Who is The Most Interesting Man in the World? You’ve seen him in the beer commercials where he says at the end of the spot, “I don’t always drink beer, but when I do I prefer Dos Equis.” The ads claim that “at museums, he’s allowed to touch the art” and that “he once had an awkward moment, just to see how it feels.” Turns out he’s had lots of them.
His name in real life is Jonathan Goldsmith. I just read an interesting piece on him in the current New Yorker. He’s actually a Jewish guy from the Bronx (the Spanish accent in the commercials is fake). His mother was a model, his father a track coach. He’s made a career in television, usually as the guy who gets killed. He’s also sold waterless car washes and done network marketing. In real life he once rescued a stranded climber on Mount Whitney, saved a drowning girl in Malibu, and sailed the high seas with his friend Fernando Lamas. He says, “I love the old philosophers,” and adds, “I have a large library. I am not a die-hard sports fan. I love to cut wood.”
He is indeed interesting, both on television and off, but his title has already been taken. The next time you pray, consider first this description of the One who will listen to you (adapted from an 1926 sermon by Dr. James Francis):
“He was born in an obscure village, the child of a peasant woman. He grew up in another village. He worked in a carpenter shop until he was thirty, then for three years he was an itinerant preacher. He never owned a home. He never wrote a book. He never held an office. He never had a family. He never went to college. He never traveled two hundred miles from the place where he was born. He never did one of the things that usually accompany greatness. He had no credentials but himself.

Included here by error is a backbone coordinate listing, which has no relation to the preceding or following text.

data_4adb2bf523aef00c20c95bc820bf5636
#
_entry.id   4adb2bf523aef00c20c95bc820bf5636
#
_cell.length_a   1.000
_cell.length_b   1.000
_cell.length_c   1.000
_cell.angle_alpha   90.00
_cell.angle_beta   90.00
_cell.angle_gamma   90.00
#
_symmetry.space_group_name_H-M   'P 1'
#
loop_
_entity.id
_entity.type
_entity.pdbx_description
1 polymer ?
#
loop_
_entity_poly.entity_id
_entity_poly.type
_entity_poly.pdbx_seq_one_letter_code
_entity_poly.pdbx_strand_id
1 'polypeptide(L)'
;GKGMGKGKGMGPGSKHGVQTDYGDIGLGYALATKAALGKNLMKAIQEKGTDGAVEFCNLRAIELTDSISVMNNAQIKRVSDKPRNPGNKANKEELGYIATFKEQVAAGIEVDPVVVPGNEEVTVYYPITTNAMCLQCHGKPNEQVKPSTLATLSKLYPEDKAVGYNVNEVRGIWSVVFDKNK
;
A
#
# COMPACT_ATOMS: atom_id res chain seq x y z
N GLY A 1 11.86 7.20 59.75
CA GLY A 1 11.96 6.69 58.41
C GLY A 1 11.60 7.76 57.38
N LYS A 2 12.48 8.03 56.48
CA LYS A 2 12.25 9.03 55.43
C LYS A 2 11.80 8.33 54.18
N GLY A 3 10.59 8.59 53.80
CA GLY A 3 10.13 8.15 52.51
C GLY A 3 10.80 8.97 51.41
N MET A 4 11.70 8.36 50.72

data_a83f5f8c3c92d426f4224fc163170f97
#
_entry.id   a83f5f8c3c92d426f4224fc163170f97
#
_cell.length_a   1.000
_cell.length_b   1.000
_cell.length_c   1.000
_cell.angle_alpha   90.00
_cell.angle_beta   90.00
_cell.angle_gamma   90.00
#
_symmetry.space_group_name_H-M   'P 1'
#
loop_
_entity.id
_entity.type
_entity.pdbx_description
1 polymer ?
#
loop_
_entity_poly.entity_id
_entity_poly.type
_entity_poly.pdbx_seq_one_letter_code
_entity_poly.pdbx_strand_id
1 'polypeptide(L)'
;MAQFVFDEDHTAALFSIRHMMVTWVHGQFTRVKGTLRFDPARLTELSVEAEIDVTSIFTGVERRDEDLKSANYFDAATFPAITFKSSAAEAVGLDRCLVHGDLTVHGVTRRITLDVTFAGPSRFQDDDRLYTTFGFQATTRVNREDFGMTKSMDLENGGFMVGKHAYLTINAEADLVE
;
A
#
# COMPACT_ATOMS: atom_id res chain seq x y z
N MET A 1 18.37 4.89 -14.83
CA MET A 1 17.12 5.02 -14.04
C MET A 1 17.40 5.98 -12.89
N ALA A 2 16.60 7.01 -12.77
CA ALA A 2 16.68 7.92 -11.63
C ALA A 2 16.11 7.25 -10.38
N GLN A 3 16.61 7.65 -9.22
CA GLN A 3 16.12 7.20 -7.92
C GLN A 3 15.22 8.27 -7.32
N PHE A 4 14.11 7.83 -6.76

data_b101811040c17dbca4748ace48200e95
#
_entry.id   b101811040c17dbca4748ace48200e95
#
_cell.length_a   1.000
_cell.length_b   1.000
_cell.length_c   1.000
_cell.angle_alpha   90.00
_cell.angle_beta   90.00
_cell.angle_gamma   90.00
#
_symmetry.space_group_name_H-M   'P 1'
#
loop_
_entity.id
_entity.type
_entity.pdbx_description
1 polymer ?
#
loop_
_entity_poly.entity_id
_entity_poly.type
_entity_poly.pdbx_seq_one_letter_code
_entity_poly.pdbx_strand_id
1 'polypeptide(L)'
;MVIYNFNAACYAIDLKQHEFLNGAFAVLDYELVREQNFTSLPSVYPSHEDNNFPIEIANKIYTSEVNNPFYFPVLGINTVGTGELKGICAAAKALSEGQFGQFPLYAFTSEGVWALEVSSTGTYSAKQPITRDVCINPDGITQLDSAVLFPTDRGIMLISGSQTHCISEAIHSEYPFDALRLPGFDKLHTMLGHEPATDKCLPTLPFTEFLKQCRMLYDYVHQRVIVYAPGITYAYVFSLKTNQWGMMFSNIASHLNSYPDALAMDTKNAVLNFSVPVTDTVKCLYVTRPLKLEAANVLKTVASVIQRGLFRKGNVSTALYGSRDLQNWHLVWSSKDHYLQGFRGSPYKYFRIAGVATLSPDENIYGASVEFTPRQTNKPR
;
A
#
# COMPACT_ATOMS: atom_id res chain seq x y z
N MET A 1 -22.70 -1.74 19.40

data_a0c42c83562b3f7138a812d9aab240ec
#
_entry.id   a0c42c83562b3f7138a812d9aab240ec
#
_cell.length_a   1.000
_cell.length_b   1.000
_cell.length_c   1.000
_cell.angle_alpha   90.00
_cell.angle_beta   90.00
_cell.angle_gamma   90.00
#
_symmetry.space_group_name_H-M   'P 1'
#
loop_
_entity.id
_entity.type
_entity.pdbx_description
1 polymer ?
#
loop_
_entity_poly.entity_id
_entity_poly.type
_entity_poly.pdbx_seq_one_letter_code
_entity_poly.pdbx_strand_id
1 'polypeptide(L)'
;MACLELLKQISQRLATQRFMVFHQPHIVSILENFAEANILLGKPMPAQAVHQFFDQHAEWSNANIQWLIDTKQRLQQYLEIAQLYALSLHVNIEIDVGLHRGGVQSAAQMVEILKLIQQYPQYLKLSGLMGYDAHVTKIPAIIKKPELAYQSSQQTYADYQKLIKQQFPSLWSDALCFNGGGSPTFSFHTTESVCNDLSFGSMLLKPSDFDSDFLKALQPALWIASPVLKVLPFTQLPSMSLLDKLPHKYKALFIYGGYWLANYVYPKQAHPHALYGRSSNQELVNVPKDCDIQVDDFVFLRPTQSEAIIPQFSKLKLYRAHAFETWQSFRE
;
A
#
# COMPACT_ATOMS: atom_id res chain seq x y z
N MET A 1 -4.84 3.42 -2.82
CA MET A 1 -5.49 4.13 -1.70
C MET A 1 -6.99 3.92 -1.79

“While he was still a young man, the tide of popular opinion turned against him. His friends ran away. One of them denied him. He was turned over to his enemies. He went through the mockery of a trial. He was nailed on a cross between two thieves. While he was dying his executioners gambled for the only piece of property he had on earth–his coat. When he was dead, he was laid in a borrowed grave through the pity of a friend.
“Nineteen centuries have come and gone, and today he is the centerpiece of the human race and leader of the column of progress. All the armies that ever marched, all the navies that ever sailed, all the parliaments that ever sat and all the kings that ever reigned, put together, have not affected the life of man upon this earth as has that one solitary life.”
Now, who’s the most interesting man in the world?
Jim’s Blog by Jim Denison